Astrocytes play a central role in maintaining brain homeostasis. BDVpersistence in the CNS causes a chronic and prominent astrocytosis. We have documented that primary cortical astrocytes persistently infected by BDV exhibit a severe and specific impairment in their ability to take up glutamate, thus altering an important physiological function for maintaining brain homeostasis.

In collaboration with G. Sutcliffe and his colleagues at DGT, we have used TOGA (Total Gene Expression Analysis) to compare the profiles of global CNS gene expression between BDV-infected and mock-infected rats. TOGA is an automated parsing technology for analyzing expression of nearly all mRNA species regardless of whether the gene is known.

TOGA analysis identified 506 genes whose expression is altered, up or down-regulated in the range of two-fold to as great as 100-fold in the CNS of BDV-infected rats. We have identified genes involved in a variety of cellular functions and metabolic pathways that can contribute to BDV-induced CNS disturbances. From the 506 targets identified, we have used a subset of 100 genes for validation purposes by using real time RT-PCR and Northern blot studies. We have found a validation rate of 98% (98 out of 100 genes examined). Moreover, we have identified several potential novel genes whose expression is altered in BDV-infected rats. We are currently doing similar studies on mice persistently infected with LCMV. Results from this �discovery driven� research has given us a holistic view of virally induced molecular changes in the CNS gene expression program of the infected host. This information, in turn, has provided us with the foundations for further �hypothesis driven� research aimed at the elucidation of molecular mechanisms by which viruses can affect CNS function in the absence of the classic hallmarks of cytolysis and immune cell infiltrates. Moreover, the identification and characterization of novel genes whose expression is altered by virus infection of the CNS, may provide us with new knowledge about virus-cell interactions in the CNS, and contribute to our understanding not only of viral persistence but also brain function.

4. A new approach to combat infections by RNA viruses

Riboviruses do not integrate into the host genome and have error prone replication systems. Hence, RNA viruses replicate and evolve as complex mutant distributions termed viral quasispeies. These features have lead to the view that persistent infections by RNA viruses can be viewed as a succession of invasions modulated by the response of the host. The health impact of these chronic infections will differ not only because of the genetic, physiological and immunological differences among hosts, but also because each host experiences a unique array of quasi-species challenges during infection.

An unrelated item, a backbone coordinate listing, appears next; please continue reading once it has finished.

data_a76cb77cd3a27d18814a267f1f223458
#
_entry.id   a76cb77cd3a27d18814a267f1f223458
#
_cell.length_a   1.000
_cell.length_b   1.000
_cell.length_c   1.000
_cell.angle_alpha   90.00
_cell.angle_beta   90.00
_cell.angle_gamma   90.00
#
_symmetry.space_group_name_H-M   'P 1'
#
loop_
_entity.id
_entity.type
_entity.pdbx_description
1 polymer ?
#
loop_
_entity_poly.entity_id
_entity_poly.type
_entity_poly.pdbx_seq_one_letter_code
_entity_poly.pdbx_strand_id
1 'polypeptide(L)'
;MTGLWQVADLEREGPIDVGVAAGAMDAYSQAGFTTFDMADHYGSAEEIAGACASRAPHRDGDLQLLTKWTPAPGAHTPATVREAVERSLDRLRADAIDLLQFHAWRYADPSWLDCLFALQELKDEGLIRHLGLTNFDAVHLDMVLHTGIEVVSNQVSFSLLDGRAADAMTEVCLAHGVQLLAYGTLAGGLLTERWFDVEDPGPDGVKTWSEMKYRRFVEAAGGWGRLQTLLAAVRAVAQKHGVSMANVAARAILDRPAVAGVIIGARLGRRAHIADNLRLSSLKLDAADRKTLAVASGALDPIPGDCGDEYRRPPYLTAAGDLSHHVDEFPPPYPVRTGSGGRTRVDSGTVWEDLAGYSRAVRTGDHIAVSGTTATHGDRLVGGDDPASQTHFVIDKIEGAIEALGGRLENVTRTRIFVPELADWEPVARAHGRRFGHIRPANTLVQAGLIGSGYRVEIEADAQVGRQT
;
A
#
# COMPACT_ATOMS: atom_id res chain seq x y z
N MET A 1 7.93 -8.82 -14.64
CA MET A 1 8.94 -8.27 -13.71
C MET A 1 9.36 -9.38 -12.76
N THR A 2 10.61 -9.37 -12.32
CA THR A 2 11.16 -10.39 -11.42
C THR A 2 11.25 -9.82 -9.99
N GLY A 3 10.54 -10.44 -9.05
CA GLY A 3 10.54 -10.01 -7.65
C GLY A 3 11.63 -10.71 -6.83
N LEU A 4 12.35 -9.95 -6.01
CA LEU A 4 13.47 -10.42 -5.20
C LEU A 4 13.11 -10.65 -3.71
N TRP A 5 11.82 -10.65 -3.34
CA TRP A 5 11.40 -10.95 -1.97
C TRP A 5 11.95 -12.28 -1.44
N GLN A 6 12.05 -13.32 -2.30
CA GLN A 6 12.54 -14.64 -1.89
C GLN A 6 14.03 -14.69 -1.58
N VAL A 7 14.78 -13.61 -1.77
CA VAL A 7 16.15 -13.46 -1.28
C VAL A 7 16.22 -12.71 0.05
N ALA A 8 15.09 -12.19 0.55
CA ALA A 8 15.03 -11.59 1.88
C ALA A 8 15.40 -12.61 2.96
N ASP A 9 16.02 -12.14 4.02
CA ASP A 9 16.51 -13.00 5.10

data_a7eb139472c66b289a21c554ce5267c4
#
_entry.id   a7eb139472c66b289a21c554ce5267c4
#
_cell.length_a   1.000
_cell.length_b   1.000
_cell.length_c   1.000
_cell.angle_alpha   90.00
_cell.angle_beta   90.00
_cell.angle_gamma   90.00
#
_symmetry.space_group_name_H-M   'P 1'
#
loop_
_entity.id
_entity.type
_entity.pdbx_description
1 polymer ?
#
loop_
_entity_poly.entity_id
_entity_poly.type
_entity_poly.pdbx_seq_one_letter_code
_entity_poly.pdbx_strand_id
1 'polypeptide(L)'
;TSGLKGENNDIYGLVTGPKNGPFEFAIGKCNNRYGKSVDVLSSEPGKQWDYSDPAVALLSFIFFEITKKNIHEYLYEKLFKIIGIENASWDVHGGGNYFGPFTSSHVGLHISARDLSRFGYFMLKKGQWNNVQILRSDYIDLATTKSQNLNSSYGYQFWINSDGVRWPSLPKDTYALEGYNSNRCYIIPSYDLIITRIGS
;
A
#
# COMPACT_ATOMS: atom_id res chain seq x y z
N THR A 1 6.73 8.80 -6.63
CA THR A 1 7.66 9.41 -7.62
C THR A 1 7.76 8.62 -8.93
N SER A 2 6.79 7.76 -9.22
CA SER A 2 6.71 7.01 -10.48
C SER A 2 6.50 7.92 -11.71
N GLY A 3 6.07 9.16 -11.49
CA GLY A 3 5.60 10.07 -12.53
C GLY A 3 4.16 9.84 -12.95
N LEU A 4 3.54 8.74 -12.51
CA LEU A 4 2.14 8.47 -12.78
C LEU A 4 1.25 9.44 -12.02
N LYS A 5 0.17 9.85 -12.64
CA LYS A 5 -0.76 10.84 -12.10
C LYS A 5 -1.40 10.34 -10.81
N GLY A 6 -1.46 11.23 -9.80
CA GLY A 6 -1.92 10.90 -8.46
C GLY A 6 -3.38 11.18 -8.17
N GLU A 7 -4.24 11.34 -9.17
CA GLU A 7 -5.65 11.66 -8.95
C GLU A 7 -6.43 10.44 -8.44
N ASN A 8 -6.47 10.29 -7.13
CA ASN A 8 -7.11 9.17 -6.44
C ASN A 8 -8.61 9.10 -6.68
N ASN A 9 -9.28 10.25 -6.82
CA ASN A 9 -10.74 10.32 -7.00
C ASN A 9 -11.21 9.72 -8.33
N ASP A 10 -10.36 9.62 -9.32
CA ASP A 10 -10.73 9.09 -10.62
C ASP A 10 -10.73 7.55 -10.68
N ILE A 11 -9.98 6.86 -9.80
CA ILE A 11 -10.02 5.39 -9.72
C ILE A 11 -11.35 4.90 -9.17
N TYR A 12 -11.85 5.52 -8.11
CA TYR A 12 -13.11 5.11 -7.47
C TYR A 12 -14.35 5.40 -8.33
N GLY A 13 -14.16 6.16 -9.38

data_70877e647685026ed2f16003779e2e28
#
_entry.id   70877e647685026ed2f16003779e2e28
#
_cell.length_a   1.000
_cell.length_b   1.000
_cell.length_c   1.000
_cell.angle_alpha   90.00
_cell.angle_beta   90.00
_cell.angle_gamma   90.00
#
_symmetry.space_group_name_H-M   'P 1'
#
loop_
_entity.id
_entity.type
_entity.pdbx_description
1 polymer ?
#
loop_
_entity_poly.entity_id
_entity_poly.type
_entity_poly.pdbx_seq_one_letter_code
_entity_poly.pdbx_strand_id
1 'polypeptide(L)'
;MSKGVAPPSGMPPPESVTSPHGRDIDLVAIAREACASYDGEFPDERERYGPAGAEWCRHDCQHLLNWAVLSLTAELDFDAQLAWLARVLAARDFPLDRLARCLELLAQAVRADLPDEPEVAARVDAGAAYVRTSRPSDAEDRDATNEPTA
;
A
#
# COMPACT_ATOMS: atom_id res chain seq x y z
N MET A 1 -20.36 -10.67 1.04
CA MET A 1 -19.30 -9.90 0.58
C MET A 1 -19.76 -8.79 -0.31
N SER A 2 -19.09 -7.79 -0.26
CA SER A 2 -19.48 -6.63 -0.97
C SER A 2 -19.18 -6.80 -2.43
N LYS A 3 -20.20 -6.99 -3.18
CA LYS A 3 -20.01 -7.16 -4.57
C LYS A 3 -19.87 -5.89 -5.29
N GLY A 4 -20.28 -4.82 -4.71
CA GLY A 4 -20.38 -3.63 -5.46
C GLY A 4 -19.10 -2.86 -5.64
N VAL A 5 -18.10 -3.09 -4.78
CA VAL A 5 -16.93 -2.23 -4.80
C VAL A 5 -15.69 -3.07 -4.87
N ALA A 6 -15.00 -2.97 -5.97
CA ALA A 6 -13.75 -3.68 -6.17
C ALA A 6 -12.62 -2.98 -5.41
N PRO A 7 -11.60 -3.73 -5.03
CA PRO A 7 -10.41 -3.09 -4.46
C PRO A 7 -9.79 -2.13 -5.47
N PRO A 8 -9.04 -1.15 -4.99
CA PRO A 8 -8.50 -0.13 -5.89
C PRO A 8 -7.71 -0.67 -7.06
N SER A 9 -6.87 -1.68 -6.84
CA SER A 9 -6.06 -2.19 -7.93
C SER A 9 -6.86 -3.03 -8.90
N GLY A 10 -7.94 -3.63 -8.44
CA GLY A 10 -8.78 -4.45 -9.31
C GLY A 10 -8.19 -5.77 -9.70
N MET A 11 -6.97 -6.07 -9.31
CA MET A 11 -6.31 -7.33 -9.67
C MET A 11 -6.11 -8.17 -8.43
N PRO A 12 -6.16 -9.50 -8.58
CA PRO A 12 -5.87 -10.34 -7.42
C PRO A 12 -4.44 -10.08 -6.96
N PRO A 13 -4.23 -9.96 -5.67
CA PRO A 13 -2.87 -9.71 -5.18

Experimental data together with theoretical considerations indicate that replication fidelity of RNA viruses is close to the critical error threshold tolerated to maintain meaningful biological information. This proximity maximizes virus adaptability, but it also predicts that small increases in polymerase error frequency will force the viral system into error catastrophe with the �melting� of meaningful information through randomization of nucleotide sequences, resulting in loss of viral infectivity. We are using the LCMV system to explore the feasibility of this new approach against infections by riboviruses.

We have found that treatment of LCMV-infected cells with the mutagenic agent fluorouracil (FU) is highly effective in reducing the virus load, leading systematically to complete virus extinction. Treatment with FU resulted in increases of 3.5-to 10-fold in mutation frequency (3.5 for NP; 5.9 for L and 10 for GP). However, FU had only a very modest direct effect on levels of LCMV transcription and RNA replication, as well as on the expression of a LCMV minireplicon. These findings strongly support the conclusion that �lethal mutagenesis� is responsible for virus extinction. Consistent with these findings, we have observed that the establishment of LCMV persistent infection in mice deficient in B and T cells (RAG-/- mice) can be successfully prevented by treatment with FU.

Riboviruses exhibit a pertinacious adaptability reflected by the high-frequency isolation of escape mutants whenever an effective selective constraint is in operation. Our findings, together with those recently described for picornaviruses and HIV by other investigators, should encourage exploring whether entry into error catastrophe could be developed into a new antiviral strategy. Such strategy will be aimed at the design of viral-specific, fidelity lowering drugs that could be applied in combination with immunotherapy and inhibitors of viral replication. The investigation of this new approach for the treatment of infections by RNA viruses will be pursued using LCMV and BDV as model systems.